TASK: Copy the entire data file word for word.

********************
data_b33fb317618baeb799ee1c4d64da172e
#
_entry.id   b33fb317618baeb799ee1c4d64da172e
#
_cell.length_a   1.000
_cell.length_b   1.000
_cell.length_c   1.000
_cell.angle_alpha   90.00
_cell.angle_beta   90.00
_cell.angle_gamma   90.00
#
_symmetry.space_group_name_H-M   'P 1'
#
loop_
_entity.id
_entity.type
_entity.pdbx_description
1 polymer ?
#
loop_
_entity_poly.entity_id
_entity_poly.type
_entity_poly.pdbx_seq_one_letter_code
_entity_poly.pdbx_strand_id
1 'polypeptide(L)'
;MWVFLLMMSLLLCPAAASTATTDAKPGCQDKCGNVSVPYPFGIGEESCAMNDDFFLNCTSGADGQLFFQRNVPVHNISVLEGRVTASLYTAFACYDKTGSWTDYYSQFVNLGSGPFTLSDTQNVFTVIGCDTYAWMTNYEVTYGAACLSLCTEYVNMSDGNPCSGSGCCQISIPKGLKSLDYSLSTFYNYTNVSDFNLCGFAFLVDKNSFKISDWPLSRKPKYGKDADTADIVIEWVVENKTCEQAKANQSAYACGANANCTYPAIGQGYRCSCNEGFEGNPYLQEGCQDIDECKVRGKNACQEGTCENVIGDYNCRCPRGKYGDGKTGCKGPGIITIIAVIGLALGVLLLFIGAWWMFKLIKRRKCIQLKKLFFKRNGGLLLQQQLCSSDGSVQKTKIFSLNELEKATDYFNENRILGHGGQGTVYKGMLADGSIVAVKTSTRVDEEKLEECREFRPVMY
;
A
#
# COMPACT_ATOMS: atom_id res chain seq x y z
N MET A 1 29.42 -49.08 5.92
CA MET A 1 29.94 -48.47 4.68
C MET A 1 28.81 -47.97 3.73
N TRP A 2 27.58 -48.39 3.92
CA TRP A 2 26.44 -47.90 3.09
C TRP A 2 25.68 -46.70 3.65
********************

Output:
data_b33fb317618baeb799ee1c4d64da172e
#
_entry.id   b33fb317618baeb799ee1c4d64da172e
#
_cell.length_a   1.000
_cell.length_b   1.000
_cell.length_c   1.000
_cell.angle_alpha   90.00
_cell.angle_beta   90.00
_cell.angle_gamma   90.00
#
_symmetry.space_group_name_H-M   'P 1'
#
loop_
_entity.id
_entity.type
_entity.pdbx_description
1 polymer ?
#
loop_
_entity_poly.entity_id
_entity_poly.type
_entity_poly.pdbx_seq_one_letter_code
_entity_poly.pdbx_strand_id
1 'polypeptide(L)'
;MWVFLLMMSLLLCPAAASTATTDAKPGCQDKCGNVSVPYPFGIGEESCAMNDDFFLNCTSGADGQLFFQRNVPVHNISVLEGRVTASLYTAFACYDKTGSWTDYYSQFVNLGSGPFTLSDTQNVFTVIGCDTYAWMTNYEVTYGAACLSLCTEYVNMSDGNPCSGSGCCQISIPKGLKSLDYSLSTFYNYTNVSDFNLCGFAFLVDKNSFKISDWPLSRKPKYGKDADTADIVIEWVVENKTCEQAKANQSAYACGANANCTYPAIGQGYRCSCNEGFEGNPYLQEGCQDIDECKVRGKNACQEGTCENVIGDYNCRCPRGKYGDGKTGCKGPGIITIIAVIGLALGVLLLFIGAWWMFKLIKRRKCIQLKKLFFKRNGGLLLQQQLCSSDGSVQKTKIFSLNELEKATDYFNENRILGHGGQGTVYKGMLADGSIVAVKTSTRVDEEKLEECREFRPVMY
;
A
#
# COMPACT_ATOMS: atom_id res chain seq x y z
N MET A 1 29.42 -49.08 5.92
CA MET A 1 29.94 -48.47 4.68
C MET A 1 28.81 -47.97 3.73
N TRP A 2 27.58 -48.39 3.92
CA TRP A 2 26.44 -47.90 3.09
C TRP A 2 25.68 -46.70 3.65